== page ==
How false nostalgia inspired noplace, a Myspace-like app for Gen Z

Already fascinated with , some members of Gen Z have wondered what those early, simpler social networks were like. Now, they can get an idea thanks to a new app , which recreates some aspects of Myspace more than a decade after its fall from the most-visited site in the US.

The app officially launched earlier this month and briefly made the in Apple’s App Store. Dreamed up by Gen Z founder Tiffany Zhong, noplace bills itself as both a throwback and an alternative to mainstream social media algorithms and the creator culture that comes with them. “I missed how social media used to be back in the day … where it was actually social, people would post random updates about their life,” Zhong tells Engadget. “You kind of had a sense of where people were in terms of time and space.”

Though Zhong says she never got to experience Myspace firsthand — she was in elementary school during its early 2000s peak — noplace manages to nail many of the platform’s signature elements. Each user starts with a short profile where they can add personal details like their relationship status and age, as well a free-form “about me” section. Users can also share their interests and detail what they’re currently watching, playing, reading and listening to. And, yes, they can embed song clips. There’s even a “top 10” for highlighting your best friends (unclear if Gen Z is aware of how much that particular Myspace feature inflicted on my generation).

Myspace, of course, was at its height years before smartphone apps with a unified “design language” became the dominant medium for browsing social media. But the highly customizable noplace profiles still manage to capture the vibe of the bespoke HTML and clashing color schemes that distinguished so many Myspace pages and websites on the early 2000s internet.

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There are other familiar features. All new users are automatically friends with Zhong, which she confirms is a nod to Tom Anderson, otherwise known as “Myspace Tom.” And the app encourages users to add their interests, called “stars,” and search for like-minded friends.

Despite the many similarities — the app was originally named “nospace” — Zhong says noplace is about more than just recreating the look and feel of Myspace. The app has a complicated gamification scheme, where users are rewarded with in-app badges for reaching different “levels” as they use the app more. This system isn’t really explained in the app — Zhong says it’s intentionally “vague” — but levels loosely correspond to different actions like writing on friends’ walls and interacting with other users’ posts. There’s also a massive Twitter-like central feed where users can blast out quick updates to everyone else on the app.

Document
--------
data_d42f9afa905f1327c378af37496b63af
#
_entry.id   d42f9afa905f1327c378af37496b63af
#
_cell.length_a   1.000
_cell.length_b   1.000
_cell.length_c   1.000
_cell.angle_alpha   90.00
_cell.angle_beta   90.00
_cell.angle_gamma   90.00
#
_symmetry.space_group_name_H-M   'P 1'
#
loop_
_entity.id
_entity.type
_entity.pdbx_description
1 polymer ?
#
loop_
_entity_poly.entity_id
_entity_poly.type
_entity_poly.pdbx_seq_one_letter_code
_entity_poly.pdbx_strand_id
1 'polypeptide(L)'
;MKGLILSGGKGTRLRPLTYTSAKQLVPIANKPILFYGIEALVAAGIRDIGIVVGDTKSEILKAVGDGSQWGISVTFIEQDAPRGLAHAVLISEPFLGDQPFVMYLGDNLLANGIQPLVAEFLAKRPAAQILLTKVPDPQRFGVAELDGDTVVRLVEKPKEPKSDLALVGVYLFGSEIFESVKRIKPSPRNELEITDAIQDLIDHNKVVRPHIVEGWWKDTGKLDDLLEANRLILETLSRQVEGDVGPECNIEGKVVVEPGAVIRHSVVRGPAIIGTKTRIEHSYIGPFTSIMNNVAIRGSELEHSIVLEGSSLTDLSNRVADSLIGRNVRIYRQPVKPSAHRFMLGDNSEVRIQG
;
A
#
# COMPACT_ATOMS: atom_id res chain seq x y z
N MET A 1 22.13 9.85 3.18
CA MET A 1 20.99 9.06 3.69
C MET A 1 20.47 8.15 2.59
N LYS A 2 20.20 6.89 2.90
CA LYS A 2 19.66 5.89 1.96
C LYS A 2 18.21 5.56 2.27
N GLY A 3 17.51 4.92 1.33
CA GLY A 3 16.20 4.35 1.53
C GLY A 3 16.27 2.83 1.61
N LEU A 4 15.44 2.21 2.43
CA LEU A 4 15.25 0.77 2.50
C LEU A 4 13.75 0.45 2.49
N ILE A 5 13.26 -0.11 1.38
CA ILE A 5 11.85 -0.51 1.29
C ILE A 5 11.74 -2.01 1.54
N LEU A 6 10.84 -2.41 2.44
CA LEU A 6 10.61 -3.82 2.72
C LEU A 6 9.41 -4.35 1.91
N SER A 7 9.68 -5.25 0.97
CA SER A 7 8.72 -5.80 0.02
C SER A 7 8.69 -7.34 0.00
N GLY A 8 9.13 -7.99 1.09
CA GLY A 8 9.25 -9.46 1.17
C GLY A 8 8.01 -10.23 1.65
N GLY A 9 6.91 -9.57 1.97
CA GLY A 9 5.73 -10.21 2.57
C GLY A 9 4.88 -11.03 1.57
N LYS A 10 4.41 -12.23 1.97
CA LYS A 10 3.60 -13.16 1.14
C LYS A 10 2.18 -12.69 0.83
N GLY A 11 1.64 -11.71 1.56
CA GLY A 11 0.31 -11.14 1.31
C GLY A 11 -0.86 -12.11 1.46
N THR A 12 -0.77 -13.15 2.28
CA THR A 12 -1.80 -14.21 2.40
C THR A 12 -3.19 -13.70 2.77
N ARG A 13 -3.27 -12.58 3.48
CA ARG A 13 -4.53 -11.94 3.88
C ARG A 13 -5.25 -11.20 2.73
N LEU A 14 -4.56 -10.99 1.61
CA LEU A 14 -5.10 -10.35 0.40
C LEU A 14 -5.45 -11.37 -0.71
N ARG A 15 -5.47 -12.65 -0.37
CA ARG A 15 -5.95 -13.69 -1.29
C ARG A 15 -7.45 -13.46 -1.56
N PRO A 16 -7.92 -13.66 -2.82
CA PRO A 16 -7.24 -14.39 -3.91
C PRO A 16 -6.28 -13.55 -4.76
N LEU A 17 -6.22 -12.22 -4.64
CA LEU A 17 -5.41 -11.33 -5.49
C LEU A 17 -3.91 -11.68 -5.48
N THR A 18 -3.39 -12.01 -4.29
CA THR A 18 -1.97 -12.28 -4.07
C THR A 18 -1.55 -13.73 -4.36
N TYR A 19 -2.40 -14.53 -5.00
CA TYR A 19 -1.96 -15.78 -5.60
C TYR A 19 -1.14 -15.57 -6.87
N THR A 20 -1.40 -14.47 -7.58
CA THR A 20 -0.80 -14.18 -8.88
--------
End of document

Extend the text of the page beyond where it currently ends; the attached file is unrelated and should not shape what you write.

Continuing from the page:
It can feel a bit chaotic, but early adopters are already using it in some unexpected ways, according to Zhong. “Around 20% in the past week of posts have been questions,” she says, comparing it to the trend of Gen Z using TikTok and YouTube as . “The vision for what we’re building is actually becoming a social search engine. Everyone thinks it’s like a social network, but because people are asking questions already … we’re building features where you can ask questions and you can get crowdsourced responses.”

That may sound ambitious for a (so far) briefly-viral social app, but noplace has its share of influential backers. Reddit founder Alexis Ohanian is among the company’s investors. And Zhong herself once in her prior role as a teenage analyst at a prominent VC firm.

For now, though, noplace feels more to me like a Myspace-inspired novelty, though I’m admittedly not the target demographic. But, as someone who was a teenager on actual Myspace, I often think that I’m grateful my teen years came long before Instagram or TikTok. Not because Myspace was simpler than today’s social media, but because logging off was so much easier.

Zhong sees the distinction a little differently, not as a matter of dial-up connections enforcing a separation between on and offline, but a matter of prioritizing self expression cover clout. “You’re just chasing follower count versus being your true self,” Zhong says. “It makes sense how social networks have evolved that way, but it’s media platforms. It’s not a social network anymore.”

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